Unsupervised hierarchical clustering of blood transcriptional profiles of septic patients. Transcripts with 2-fold over- or under-expression compared with the median of all samples and differential expression values greater than 200 from the median for each gene in at least 2 samples in the training set were selected for unsupervised analysis (n = 2,785 transcripts). (a) A heatmap resulting from hierarchical clustering of transcripts and conditions (subjects) was generated for the training set. (b) The same gene tree of these 2,785 transcripts was then used to generate a heatmap for the first independent test set (test set 1) using hierarchical clustering of conditions as before. The color conventions for heatmaps are as follows: red indicates over-expressed transcripts; blue represents underexpressed transcripts; and yellow indicates transcripts that do not deviate from the median. Study group is marked as follows: patients with melioidosis are indicated by pink rectangles; patients with sepsis due to other organisms by green rectangles; uninfected controls who recovered from melioidosis by black rectangles; T2D patients by purple rectangles; and healthy donors by blue rectangles. This unsupervised hierarchical clustering of blood transcriptional profiles was observed to segregate into five distinct regions in both training (regions R1 to R5) and test sets (regions R6 to R10).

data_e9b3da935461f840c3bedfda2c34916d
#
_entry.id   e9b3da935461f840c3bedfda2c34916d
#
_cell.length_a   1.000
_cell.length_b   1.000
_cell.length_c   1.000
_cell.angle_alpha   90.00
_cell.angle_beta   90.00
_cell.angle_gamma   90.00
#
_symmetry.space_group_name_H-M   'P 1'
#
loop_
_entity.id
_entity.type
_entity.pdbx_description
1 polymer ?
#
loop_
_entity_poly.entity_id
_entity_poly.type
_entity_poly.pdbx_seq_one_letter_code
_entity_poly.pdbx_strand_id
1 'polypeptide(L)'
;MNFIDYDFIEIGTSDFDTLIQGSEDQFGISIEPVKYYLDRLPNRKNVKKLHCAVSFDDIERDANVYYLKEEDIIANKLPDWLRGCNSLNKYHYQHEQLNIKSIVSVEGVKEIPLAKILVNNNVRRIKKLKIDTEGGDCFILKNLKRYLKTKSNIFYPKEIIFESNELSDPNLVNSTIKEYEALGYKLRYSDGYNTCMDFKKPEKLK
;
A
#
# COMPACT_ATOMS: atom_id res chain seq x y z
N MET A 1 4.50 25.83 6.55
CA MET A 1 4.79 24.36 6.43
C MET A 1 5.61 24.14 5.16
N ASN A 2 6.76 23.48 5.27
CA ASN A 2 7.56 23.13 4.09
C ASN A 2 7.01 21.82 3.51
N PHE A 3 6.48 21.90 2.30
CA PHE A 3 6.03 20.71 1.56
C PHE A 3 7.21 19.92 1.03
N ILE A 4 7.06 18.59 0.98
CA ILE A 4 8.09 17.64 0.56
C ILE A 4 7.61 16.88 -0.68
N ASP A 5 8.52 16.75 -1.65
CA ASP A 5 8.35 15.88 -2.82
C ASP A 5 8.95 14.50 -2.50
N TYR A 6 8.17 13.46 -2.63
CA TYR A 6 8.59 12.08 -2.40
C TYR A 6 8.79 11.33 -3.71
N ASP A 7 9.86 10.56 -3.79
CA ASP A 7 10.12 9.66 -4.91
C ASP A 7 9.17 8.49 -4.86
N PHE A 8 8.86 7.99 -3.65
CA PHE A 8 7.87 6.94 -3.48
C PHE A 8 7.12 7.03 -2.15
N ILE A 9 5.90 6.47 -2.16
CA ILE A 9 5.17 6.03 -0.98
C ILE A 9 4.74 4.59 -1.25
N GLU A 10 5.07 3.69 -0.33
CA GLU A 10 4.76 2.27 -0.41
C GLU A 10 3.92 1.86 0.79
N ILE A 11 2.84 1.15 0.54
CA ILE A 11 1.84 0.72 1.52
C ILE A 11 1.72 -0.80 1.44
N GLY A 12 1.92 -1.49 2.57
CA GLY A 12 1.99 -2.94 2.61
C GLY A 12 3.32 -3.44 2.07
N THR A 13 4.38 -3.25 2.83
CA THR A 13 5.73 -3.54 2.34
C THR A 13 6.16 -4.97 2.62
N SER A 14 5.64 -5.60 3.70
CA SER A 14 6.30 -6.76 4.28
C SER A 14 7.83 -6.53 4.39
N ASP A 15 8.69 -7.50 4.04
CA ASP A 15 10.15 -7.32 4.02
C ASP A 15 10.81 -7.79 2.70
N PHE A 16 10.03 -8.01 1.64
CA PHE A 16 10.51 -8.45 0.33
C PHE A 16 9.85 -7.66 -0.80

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Figure 2: Unsupervised hierarchical clustering of blood transcriptional profiles of septic patients. Transcripts with 2-fold over- or under-expression compared with the median of all samples and differential expression values greater than 200 from the median for each gene in at least 2 samples in the training set were selected for unsupervised analysis (n = 2,785 transcripts). (a) A heatmap resulting from hierarchical clustering of transcripts and conditions (subjects) was generated for the training set. (b) The same gene tree of these 2,785 transcripts was then used to generate a heatmap for the first independent test set (test set 1) using hierarchical clustering of conditions as before. The color conventions for heatmaps are as follows: red indicates over-expressed transcripts; blue represents underexpressed transcripts; and yellow indicates transcripts that do not deviate from the median. Study group is marked as follows: patients with melioidosis are indicated by pink rectangles; patients with sepsis due to other organisms by green rectangles; uninfected controls who recovered from melioidosis by black rectangles; T2D patients by purple rectangles; and healthy donors by blue rectangles. This unsupervised hierarchical clustering of blood transcriptional profiles was observed to segregate into five distinct regions in both training (regions R1 to R5) and test sets (regions R6 to R10).